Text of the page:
WEST SALEM -- A small group of starlings land in a stand of trees about 20 yards away from rows of ripening -- and tempting -- pinot noir grapes in a vineyard near West Salem. Slowly, the flock gets bigger. Ten more show up. Then another dozen. Soon, it would start to look like a scene from "The Birds."
To vineyard managers, those gathering flocks really are something out of a horror movie. Birds -- native and migratory -- can destroy grape crops, gobbling up tons over a season.
"When the migrating birds come in, it gets pretty weird. There will be literally tens of thousands of them. They are just like a shadow. They will come down into the vineyard and they'll just peck, peck, peck," said Jim Huggins, Eola Hills Wine Cellars vineyard manager, describing the carnage. "You can lose literally tons in a day. At 2,500 bucks a ton, it doesn't take long.
"When you see an afternoon (of birds eating grapes) just decimate your crop, you have to do something," he said.
Many vineyards employ propane cannons, "squawk boxes" that emit recordings of bird distress calls, and reflective tape. Those methods do keep the birds at bay, but not for long. Eventually, the birds' hunger overrides their fear, and then even people physically chasing the birds doesn't stop them.
With the starlings gathering, and getting braver, on a pleasant morning last week at Eola Hills, it was a good thing Copper was around.
Copper is a small Barbary falcon, about 5 months old. He may be young, but to starlings he's lethal. And they know it.
Photo by Pete Strong
Spaniel swings a lure stuffed with quail to entice a falcon to return to him over the vineyard. The birds also respond to a whistle blown by the falconer.
As soon as falconer Kort Clayton, the Northwest operations manager at Airstrike Bird Control, releases Copper, the starlings begin to scatter.
Copper and his "coworkers," Bess, a Peregrine falcon; George, a Harris hawk; Midol, an Aplomado falcon; and Koa, a hybrid falcon, are the crew at Airstrike Bird Control.
Falconer Ryan Spaniel, along with Bess, George and Koa, have been patrolling Eola Hills' Legacy Vineyard, along with neighboring vineyards, Canary Hill and Carter, for about two weeks. Clayton and his falcons drop in occasionally to lend a hand -- or wing.
It's a new operation for Eola Hills, Huggins said, which decided to give falconry a shot after other methods provided only marginal success.
"It's really interesting," Huggins said. "It's a completely sustainable way to scare the birds away. They don't eat the birds. They just scare them."
California vineyards have been using falcons and other birds of prey to drive birds away for about a decade. Now, Oregon vineyards have begun to pick up on the practice.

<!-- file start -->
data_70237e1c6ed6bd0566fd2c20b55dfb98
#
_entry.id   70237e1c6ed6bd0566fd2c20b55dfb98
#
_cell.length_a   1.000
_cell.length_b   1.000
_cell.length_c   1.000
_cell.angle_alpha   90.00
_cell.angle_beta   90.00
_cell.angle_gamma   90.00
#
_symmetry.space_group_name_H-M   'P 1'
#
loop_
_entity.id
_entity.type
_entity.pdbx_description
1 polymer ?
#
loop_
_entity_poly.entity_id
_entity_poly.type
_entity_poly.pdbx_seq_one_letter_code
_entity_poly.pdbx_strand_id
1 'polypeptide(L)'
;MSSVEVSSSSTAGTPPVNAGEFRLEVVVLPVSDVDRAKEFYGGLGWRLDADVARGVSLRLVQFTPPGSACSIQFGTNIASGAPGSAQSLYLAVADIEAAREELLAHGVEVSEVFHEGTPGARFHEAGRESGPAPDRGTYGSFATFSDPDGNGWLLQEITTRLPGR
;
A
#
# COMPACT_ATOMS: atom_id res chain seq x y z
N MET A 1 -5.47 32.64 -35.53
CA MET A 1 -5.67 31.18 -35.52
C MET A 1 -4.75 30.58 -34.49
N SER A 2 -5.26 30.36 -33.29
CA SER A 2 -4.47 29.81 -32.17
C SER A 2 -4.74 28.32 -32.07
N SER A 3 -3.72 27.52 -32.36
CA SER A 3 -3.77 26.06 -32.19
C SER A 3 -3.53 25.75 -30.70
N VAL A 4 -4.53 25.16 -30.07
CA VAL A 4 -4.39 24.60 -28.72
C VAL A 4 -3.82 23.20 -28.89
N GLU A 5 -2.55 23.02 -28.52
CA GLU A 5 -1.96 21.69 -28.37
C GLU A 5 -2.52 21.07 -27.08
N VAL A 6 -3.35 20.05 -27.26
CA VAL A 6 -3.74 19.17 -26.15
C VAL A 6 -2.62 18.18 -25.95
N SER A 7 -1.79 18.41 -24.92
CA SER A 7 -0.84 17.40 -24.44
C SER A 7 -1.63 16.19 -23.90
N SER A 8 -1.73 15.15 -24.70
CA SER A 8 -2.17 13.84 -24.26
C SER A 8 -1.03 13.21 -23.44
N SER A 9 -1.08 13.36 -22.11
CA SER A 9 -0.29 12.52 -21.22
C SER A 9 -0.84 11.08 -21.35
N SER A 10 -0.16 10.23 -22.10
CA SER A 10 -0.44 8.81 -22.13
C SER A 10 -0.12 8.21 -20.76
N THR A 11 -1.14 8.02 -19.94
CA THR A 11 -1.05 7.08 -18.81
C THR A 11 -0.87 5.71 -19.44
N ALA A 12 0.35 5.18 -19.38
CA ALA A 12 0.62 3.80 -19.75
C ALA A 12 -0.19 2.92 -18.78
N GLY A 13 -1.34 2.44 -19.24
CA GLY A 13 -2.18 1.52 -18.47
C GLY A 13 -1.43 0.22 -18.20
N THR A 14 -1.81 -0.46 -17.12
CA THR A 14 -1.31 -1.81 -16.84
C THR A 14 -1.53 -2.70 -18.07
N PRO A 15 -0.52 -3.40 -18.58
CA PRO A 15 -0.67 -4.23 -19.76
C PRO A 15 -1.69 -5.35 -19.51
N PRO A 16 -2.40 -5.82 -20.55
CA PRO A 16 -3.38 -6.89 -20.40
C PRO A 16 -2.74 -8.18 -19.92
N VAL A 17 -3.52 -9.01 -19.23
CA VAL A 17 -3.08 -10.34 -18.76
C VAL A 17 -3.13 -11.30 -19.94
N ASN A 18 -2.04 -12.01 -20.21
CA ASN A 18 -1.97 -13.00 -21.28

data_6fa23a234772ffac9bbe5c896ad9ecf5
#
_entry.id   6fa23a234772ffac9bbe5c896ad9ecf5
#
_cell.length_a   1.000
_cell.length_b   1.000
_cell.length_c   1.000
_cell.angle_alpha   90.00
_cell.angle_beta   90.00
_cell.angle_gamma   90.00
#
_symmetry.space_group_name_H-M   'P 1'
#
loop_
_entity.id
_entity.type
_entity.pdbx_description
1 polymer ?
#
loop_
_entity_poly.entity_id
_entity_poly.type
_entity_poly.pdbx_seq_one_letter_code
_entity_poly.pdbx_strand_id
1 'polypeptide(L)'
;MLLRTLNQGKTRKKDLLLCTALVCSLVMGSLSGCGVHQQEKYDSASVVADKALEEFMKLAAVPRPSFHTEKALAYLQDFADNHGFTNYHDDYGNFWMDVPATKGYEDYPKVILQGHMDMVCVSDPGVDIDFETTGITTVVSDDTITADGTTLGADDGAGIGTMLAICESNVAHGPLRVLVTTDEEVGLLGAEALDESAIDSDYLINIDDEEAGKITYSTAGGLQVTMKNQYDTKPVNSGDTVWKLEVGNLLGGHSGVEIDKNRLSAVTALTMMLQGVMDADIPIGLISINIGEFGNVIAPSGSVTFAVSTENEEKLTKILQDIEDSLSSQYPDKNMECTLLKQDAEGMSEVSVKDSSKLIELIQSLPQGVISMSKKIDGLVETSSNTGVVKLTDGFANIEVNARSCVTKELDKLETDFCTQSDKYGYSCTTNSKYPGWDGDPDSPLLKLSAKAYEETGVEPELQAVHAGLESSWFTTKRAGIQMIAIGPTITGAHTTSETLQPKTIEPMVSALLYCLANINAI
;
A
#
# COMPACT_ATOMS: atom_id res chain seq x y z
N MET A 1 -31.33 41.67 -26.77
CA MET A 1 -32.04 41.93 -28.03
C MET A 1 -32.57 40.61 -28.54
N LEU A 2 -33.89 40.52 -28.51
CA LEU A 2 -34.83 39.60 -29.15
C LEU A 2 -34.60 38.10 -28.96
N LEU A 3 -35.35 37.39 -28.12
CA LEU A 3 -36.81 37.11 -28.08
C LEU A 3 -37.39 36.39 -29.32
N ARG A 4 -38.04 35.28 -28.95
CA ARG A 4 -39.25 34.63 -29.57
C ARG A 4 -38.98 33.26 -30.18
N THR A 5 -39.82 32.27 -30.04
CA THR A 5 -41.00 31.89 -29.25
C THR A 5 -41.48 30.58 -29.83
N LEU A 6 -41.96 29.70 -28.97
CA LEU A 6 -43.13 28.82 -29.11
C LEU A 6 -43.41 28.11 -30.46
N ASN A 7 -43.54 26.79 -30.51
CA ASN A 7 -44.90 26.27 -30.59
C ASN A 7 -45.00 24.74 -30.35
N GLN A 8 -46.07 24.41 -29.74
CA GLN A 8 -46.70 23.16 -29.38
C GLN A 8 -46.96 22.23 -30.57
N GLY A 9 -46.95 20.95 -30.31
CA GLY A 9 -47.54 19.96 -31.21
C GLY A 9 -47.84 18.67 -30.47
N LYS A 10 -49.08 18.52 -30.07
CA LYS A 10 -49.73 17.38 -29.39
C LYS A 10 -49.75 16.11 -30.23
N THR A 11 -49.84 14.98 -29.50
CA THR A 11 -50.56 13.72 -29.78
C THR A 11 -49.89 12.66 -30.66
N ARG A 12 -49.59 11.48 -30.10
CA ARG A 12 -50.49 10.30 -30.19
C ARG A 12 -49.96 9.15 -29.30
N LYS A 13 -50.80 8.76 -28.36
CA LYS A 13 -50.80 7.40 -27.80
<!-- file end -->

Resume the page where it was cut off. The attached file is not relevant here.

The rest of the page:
"It's expensive, but in the cost savings because of the extra fruit we realize, it's probably a wash compared to other methods of protection," Huggins said.
This year Eola is really putting Spaniel, Clayton and their birds to the test.
"This vineyard is completely unprotected by conventional methods because they are here," Huggins said.
So far, so good. But the falcons haven't been truly tested yet. The warm weather has provided a reprieve, but as the weather cools and rain begins, the birds will get hungry.
Photo by Pete Strong
Falconer Ryan Spaniel gives Bess, a Peregrine falcon, a treat of quail after a patrol of Eola Hill's Legacy Vineyard Saturday. Bess is one of four falcons Spaniel works with.
Spaniel said when that happens, he and his gang will be ready.
"Generally, when we fly the falcons, it scares the heck out of everything," he said.
The idea is to use the birds' survival instincts against them. Falcons and hawks are predators and seeing them flying in a vineyard is enough to keep pesky flocks away.
Right now, Spaniel is tending to "hot spots," such as the vineyard where Copper made his presence known, and establishing his birds in the vineyards he's protecting.
Spaniel regulates his birds' food intake, so he can use it to motivate and control them. When he releases the birds -- one at a time -- he uses a whistle and a lure stuffed with quail to get them to return. When on patrol, they fly up to a mile away, circling and chasing marauding flocks.
Photo by Pete Strong
Koa, a hybrid of two types of African falcon, stays on the lookout for starlings and other birds while flying over vineyards under the watchful eye of falconer Ryan Spaniel.
When Spaniel swings the lure, it tempts them back. Trying to catch the lure, the falcons fly by him repeatedly, making wide circles low over the rows of vines. That sight frightens the birds that would make a meal of the sweet grapes.
"What it really looks like to them is a predator chasing prey," Clayton said.
Another benefit -- it's nearly silent -- is the vast improvement on propane cannons, a frequent source of frustration to vineyard neighbors. The only noise is the whistle and the occasional flare, which is used to create an association between the falcons and the noise.
Spaniel, who has protected blueberry and cherry farms and waste transfer stations, is working his first vineyard.
It's a long day. Typically, he is in the vineyard at 6:15 a.m. getting his birds ready. Once the sun is up, it's time to fly. He changes location throughout the day to keep the flocks on the move. At some point, they may begin to associate Spaniel and his Jeep with a predator and move on at the
sight of him.
"They will definitely flee when a falcon is flown, but it takes repeated exposure to convince them to change patterns and start looking elsewhere," Clayton said. "That's when you get the upper hand."
The battle has just begun, but Clayton and Spaniel are confident their winged warriors will prevail.
"They can get used to scary loud noise," Clayton said. "They always know that a falcon wants to kill them and they never get used to that."